The principles that rule this blog

Principles that will govern my thoughts as I express them here (from my opening statement):


  • Freedom of the individual should be as total as possible, limited only by the fact that nobody should be free to cause physical injury to another, or to deprive another person of his freedoms.
  • Government is necessary primarily to provide those services that private enterprise won't, or won't at a price that people can afford.
  • No person has a right to have his own beliefs on religious, moral, political, or other controversial issues imposed on others who do not share those beliefs.

I believe that Abraham Lincoln expressed it very well:

“The legitimate object of government is to do for a community of people whatever they need to have done, but cannot do, at all, or cannot
so well do, for themselves — in their separate, individual capacities.”


Comments will be invited, and I will attempt to reply to any comments that are offered in a serious and non-abusive manner. However, I will not tolerate abusive or profane language (my reasoning is that this is my blog, and so I can control it; I wouldn't interfere with your using such language on your own!)

If anyone finds an opinion that I express to be contrary to my principles, they are welcome to point this out. I hope that I can make a rational case for my comments. Because, in fact, one label I'll happily accept is rationalist.

Monday, July 14, 2014

The case for Boehner's suit

Ron Christie has written a post entitled Why Boehner’s Lawsuit Against Obama Could Work in The Daily Beast, which is a good summary of the case for John Boehner's suit. It bears repeating:

The Speaker’s suit is not some political stunt, and could actually be successful.

Since Speaker John Boehner announced his intention late last month to sue President Obama for overstepping his legal authority, his supporters have frequently noted how few executive orders he’s actually handed down. To date, Obama has only issued 182, while the predecessor he likes to blame for everything issued 291.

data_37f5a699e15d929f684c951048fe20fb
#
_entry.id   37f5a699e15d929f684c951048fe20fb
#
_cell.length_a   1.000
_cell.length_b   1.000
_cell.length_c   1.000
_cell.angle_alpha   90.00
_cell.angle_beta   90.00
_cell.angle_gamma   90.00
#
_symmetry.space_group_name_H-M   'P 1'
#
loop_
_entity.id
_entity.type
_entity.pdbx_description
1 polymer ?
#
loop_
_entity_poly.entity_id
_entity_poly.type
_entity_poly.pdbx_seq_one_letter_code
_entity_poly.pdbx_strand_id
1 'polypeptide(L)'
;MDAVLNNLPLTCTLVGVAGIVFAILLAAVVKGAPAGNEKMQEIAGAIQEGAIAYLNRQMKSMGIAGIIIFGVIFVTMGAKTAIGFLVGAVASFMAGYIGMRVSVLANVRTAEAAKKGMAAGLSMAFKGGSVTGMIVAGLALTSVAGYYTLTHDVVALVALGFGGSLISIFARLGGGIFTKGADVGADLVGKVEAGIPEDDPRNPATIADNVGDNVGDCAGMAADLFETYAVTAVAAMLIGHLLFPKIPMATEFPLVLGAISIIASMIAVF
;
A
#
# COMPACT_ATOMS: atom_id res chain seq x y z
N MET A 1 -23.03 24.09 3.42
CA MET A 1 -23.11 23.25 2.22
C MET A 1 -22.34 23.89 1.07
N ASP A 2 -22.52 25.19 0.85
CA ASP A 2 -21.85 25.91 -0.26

But the real issue, of course, is not the number of executive orders issued during one’s presidency but rather their legality. And it’s here that Boehner and company have a real, substantive case against the president.

Obama has issued at least 32 legislative fixes to the Affordable Care Act, softened laws against illegal immigration, and stripped the work requirement from President Clinton’s welfare reform—all with the stroke of his pen. In 2012, perhaps emboldened by the apparent inability of Congress to stop him, Obama declared the United States Senate to be in recess in order to install three nominees on the National Labor Relations Board.

The Supreme Court recently curbed Obama’s ability to circumvent Congress, and now Boehner is readying a lawsuit to do the same. On June 26, 2014, the Supreme Court unanimously ruled that Obama had violated the Constitution by naming those three nominees to the NLRB.

On the same day the Supreme Court invalidated Obama’s recess appointments, he doubled down on his vision of executive authority by flippantly dismissing Boehner’s lawsuit. “So sue me,” the president told reporters when asked about the suit. Fortunately, Boehner has elected to ignore this display of petulance and continue with his landmark attempt to sue the president.

While Obama and his cheerleaders in the media sneer at the notion of executive overreach, noted constitutional scholar and George Washington Law School Professor Jonathan Turley believes Boehner’s suit could prevail. “I think there is a case against the president for exceeding his authority…I happen to agree with the president on many of his priorities and policies, but as I testified in Congress, I think that he has crossed the constitutional line,” Turley told MSNBC the day Boehner announced his suit.